Daily Digest: Standard Has No Graveyard Hate. Have Fun.

Hmm, a Standard format without graveyard hate? It’s not as if Haunted Dead and Prized Amalgam could team up with Refurbish for any shenanigans…

During preview season for Kaladesh, Todd Anderson posited a Mardu Reanimator deck built around Cathartic Reunion, Refurbish, and Gearhulks. He ended up abandoning the deck as not quite powerful enough to justify being so linear. That issue may seem insurmountable, since there really aren’t more powerful artifacts to recur in Standard right now, but that’s only one potential fix. The other is to make the deck less linear.

That’s what this version of the deck attempts to do through the incorporation of the Haunted Dead / Prized Amalgam engine and some much-needed interaction. Lightning Axe and Fiery Temper fit the deck perfectly, and between Cathartic Reunion and Tormenting Voice, you should be able to find the removal you need to survive the early turns of the game.

Once you reach the mid-game, recurring a few Gearhulks should be easy. Combustible Gearhulk’s trigger will often mill another target and you can dig for another reanimation spell. The issue comes in closing the game once you gain an edge. Eventually you will run out of gas or the battlefield will clog to the point where you can’t finish your opponent off.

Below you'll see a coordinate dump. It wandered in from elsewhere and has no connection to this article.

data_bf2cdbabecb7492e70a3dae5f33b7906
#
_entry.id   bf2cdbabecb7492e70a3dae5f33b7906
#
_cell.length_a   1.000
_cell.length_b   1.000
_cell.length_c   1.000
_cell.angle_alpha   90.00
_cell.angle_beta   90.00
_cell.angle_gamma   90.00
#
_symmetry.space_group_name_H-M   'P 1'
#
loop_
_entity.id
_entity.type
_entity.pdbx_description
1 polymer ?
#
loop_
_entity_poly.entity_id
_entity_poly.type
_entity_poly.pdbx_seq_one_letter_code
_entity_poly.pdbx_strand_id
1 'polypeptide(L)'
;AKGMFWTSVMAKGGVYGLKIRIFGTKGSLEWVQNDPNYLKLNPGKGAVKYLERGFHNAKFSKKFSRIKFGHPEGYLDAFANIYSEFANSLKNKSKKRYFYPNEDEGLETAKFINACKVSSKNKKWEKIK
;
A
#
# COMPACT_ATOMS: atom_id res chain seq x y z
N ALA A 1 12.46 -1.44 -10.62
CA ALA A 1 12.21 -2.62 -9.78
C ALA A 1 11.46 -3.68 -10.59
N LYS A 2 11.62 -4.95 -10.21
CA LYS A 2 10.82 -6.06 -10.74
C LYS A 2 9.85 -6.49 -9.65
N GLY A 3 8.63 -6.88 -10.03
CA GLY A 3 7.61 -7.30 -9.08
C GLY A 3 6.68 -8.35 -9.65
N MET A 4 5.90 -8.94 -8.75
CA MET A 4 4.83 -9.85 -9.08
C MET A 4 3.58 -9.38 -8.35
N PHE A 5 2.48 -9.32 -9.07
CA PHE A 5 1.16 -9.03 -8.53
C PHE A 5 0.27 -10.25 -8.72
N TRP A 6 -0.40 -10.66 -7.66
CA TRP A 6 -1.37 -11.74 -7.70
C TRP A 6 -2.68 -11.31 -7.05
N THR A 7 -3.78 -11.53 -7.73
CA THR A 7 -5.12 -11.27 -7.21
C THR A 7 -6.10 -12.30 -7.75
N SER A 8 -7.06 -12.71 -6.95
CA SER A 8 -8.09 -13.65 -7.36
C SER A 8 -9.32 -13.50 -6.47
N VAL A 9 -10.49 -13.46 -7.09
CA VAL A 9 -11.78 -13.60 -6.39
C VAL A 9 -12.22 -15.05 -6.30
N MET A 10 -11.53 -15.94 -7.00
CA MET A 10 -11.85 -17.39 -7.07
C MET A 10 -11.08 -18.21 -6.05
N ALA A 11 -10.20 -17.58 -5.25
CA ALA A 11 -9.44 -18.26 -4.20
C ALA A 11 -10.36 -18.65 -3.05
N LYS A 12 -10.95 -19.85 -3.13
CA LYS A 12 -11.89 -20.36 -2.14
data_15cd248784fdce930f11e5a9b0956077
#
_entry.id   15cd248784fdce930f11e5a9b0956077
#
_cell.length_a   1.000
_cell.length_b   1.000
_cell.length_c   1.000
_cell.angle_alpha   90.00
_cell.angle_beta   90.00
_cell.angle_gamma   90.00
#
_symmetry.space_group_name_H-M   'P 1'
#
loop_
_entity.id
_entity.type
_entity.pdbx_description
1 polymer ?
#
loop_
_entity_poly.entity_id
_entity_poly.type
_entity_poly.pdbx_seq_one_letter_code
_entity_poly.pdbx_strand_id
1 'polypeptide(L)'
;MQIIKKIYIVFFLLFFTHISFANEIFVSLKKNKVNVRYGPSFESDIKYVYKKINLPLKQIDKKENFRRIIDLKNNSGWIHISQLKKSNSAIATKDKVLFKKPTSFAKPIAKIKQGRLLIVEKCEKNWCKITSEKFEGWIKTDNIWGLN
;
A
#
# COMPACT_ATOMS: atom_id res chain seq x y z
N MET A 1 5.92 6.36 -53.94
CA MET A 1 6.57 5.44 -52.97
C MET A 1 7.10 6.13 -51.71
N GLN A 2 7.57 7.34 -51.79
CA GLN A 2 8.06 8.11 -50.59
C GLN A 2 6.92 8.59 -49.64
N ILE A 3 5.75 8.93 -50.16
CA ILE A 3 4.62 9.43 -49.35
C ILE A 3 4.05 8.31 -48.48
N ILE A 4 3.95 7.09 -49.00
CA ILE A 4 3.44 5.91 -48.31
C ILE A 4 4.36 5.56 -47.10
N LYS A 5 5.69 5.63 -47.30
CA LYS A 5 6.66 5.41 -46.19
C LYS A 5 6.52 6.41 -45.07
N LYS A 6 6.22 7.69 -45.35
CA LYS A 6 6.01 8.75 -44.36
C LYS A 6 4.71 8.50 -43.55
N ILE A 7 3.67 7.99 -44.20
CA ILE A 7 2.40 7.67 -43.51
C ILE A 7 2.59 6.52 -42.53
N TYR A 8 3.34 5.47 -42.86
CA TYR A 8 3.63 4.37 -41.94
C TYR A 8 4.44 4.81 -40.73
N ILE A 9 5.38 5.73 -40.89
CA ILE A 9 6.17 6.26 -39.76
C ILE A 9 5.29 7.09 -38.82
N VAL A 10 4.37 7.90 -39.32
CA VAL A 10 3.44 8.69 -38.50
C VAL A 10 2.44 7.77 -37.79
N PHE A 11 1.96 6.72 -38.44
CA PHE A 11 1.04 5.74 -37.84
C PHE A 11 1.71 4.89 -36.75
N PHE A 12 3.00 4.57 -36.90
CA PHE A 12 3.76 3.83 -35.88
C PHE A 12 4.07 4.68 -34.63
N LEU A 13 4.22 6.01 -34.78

Key to the City is a heady addition that solves this exact problem while also being a discard outlet and card advantage engine. It means you don’t have to worry much about Ishkanah, Grafwidow buying time for Emrakul, the Promised End to come down and ruin your day. This deck doesn’t want to play a super-long game. You want to land a big threat or two early on and ride it or them to victory.

But not every game can go according to plan, so having options like grinding with Haunted Dead and Prized Amalgam or siding in a bunch of removal spells and playing a classic midrange strategy helps the deck overcome the limitations of its engine.

Again, these changes may not seem like much, but it doesn’t take a lot to solidify the weaknesses of a linear deck provided the engine doesn’t take up too much space in the deck. In this case, all the pieces are functional cards for a midrange deck in their own right and there is ample space to tweak the deck with the needed interaction. And you’ll still get to annoy your friends with endless Hulk Smash! jokes, which is a big game.